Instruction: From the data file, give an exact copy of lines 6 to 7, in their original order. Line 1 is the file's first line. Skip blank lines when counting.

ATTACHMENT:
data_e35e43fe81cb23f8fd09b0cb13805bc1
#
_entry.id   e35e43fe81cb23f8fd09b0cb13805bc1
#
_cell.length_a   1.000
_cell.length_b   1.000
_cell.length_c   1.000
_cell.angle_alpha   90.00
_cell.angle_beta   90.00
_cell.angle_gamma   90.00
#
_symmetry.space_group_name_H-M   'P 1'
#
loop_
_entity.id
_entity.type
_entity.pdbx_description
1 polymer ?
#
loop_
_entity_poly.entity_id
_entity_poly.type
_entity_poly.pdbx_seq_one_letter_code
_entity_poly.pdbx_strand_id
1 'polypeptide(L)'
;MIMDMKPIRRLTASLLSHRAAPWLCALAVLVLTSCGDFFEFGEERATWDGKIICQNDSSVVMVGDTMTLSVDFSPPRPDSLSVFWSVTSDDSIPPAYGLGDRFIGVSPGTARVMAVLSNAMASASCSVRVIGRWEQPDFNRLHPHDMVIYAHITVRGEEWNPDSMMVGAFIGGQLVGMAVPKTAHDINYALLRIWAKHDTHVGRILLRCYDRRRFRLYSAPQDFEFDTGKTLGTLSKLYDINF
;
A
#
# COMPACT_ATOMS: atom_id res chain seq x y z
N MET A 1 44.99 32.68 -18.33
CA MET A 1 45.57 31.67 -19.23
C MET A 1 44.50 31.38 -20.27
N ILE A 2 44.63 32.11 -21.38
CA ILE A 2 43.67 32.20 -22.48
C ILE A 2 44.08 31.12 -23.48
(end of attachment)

_cell.length_b   1.000
_cell.length_c   1.000